My darling wife got me a RaspberryPi for Christmas, probably because I couldn't stop going on about it.
The first reaction from most people since has been "What does it do?" to which I have struggled to give an answer to...as it can do so much!
First off, its a hands-on mini computer that can always be on due to low power usage (5V). This means possibilities such as a webserver for either web or your LAN.
Second, its educational. It comes with basic Debian linux installed, so its a good way to brush up on those skills which I have found I needed more of recently, especially as Google Cloud Compute also runs off Debian. It also comes installed with Python and Mathematica (its only a question of time before I put R on there too)
Third it has ok graphics for its size so could function as a media server, serving up films and music.
Forth it has many sensors you can attach to it, such as IR sensors, Bluetooth iBeacons, cameras or voice activated systems. I was thinking some kind of voice activated gadget system, accessible via a web interface, or hooking it up to TechnicLego and making it part of a robot brain :)
The units cost about £40 each with accessories, which means with some skills you can replicate more expensive gadgets and have fun trying, and many people once they find a fixed function buy another one to look for more uses. Since I got it I have also bought a 7 Port USB Powered Hub, as the RaspberryPi can't power things such as external hard-drives on its own.
So far I have put the RaspberryPi next to our Wifi Router so that I can now:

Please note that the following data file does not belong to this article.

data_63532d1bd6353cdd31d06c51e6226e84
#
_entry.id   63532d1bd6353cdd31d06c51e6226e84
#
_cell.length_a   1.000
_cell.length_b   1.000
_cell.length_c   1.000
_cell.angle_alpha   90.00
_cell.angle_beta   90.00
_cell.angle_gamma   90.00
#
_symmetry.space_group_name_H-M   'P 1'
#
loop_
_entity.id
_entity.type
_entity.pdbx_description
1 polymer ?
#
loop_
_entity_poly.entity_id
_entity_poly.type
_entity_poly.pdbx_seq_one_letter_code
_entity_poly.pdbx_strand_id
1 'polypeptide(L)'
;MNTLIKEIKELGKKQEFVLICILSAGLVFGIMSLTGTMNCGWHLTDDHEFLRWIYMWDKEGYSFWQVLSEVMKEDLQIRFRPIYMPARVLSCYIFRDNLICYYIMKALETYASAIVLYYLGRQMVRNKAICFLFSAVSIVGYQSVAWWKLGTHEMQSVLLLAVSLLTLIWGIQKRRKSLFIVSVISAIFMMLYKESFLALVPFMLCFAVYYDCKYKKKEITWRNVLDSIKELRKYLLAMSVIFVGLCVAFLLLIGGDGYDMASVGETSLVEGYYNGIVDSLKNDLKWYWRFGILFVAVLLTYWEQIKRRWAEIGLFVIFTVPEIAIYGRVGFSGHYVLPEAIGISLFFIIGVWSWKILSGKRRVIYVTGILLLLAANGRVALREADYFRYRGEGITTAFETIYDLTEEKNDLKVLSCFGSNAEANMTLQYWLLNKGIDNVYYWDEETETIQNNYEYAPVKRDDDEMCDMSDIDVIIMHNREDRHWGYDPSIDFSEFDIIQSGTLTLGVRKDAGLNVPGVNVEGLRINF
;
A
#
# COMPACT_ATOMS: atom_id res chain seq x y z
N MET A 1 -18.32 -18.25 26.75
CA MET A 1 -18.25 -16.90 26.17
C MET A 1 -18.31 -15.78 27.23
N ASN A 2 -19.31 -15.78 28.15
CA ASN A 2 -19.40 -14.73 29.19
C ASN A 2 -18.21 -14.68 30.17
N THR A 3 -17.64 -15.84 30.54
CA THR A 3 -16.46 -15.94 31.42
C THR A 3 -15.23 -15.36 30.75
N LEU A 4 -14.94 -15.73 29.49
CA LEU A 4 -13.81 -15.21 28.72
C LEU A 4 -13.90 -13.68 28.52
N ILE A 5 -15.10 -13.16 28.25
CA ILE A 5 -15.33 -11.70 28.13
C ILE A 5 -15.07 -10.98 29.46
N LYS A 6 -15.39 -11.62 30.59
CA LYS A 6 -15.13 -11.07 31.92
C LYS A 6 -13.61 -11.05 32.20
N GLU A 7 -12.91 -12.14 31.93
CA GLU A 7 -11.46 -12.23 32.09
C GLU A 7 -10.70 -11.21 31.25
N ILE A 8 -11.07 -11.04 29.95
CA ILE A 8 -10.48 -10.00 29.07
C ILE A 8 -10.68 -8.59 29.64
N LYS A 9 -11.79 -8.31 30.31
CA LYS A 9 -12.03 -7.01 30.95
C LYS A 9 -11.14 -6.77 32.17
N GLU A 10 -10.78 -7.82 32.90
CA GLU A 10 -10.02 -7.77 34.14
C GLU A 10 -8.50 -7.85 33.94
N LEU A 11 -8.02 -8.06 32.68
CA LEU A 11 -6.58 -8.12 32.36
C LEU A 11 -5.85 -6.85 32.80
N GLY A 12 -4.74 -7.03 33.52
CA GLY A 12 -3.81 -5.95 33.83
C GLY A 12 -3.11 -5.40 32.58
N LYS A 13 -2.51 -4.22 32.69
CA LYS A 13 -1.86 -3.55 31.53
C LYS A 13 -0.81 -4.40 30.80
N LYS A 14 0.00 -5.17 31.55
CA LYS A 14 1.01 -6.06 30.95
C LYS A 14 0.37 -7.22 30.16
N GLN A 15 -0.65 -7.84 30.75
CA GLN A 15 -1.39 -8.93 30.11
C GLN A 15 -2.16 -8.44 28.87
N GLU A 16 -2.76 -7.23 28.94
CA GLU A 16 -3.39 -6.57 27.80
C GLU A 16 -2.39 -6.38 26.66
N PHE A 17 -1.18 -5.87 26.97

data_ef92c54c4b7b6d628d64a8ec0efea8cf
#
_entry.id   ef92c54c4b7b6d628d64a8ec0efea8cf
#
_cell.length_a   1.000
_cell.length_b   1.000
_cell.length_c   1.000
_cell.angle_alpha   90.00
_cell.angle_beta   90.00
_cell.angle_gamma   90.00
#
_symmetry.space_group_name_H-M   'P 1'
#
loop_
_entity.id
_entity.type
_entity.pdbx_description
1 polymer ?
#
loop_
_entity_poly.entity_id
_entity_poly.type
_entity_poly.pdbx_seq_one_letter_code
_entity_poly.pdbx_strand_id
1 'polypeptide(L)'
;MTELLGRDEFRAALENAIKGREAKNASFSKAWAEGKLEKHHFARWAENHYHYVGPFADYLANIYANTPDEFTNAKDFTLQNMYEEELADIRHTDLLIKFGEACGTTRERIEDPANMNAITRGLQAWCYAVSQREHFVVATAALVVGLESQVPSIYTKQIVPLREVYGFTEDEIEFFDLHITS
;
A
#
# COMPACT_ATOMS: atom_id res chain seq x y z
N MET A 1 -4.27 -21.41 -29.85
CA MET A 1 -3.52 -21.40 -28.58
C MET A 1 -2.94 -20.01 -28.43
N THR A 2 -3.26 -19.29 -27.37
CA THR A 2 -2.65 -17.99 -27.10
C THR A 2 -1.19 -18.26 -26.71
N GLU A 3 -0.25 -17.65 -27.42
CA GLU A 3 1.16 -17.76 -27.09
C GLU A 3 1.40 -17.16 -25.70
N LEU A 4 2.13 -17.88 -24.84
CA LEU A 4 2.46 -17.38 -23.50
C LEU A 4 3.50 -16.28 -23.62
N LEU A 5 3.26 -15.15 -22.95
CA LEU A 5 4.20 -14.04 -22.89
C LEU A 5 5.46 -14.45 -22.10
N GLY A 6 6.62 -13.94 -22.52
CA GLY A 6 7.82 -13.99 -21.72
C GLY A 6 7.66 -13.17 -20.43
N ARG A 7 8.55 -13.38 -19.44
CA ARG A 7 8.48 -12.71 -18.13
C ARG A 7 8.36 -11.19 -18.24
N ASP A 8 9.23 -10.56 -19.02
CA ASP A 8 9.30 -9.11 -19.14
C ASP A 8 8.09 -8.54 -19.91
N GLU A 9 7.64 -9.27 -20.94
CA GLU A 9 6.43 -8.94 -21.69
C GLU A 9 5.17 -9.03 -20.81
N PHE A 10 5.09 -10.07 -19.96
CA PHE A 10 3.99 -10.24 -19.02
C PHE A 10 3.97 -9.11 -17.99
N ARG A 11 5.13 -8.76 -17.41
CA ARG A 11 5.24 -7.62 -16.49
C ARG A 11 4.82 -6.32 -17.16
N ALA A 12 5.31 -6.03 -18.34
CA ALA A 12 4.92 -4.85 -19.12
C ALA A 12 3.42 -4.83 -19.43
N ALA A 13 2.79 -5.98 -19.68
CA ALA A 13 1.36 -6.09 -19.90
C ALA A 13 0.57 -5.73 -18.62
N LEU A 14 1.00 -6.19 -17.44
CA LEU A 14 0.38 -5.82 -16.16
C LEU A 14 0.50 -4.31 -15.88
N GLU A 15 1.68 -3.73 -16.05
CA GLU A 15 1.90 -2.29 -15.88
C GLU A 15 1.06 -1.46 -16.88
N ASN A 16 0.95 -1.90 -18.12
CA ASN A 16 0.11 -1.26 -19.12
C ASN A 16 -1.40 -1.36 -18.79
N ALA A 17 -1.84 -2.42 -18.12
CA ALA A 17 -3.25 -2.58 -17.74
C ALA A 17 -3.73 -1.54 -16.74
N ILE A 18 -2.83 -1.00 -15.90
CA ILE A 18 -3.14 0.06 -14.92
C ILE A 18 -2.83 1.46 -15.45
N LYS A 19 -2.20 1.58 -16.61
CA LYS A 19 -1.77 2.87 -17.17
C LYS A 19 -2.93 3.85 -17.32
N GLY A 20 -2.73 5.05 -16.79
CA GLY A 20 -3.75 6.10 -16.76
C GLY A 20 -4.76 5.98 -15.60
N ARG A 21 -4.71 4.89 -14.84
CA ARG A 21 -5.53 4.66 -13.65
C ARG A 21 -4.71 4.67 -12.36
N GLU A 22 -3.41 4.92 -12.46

- Connect from the web through our building Firewall via reverse SSH tunnelling, by connecting to a Free Tier Amazon linux box and forwarding ports via the always on connection (nefarious applications talked about here)
- Setup remote desktop and SSH so I can control the RaspberryPi from my MacBook Air.
- Started up an internal LAN homepage, for use in our flat. I'm hoping my talented web designer wife can make us a web-portal gateway for useful things we may need such as calendars.
- Hooked up an external hard drive to create a cheap alternative to Apple's TimeMachine for our MacBooks
- Mounted a 32GB USB stick to experiment with network storage using Samba.
All of which I'd have had no clue about unless I had got the gadget, so this is all WIN for me at the moment :)
Once these basics are done, I'll consider these next projects:
- The aforementioned brain for a LegoRobot
- A timelapse webcam
- A home greeting system - wave your phone at a sensor, a screen lights up with a personalised homepage
- A webcrawler gathering data for a specific project
- Home automation, although will need more gadgets to control...
Any other ideas?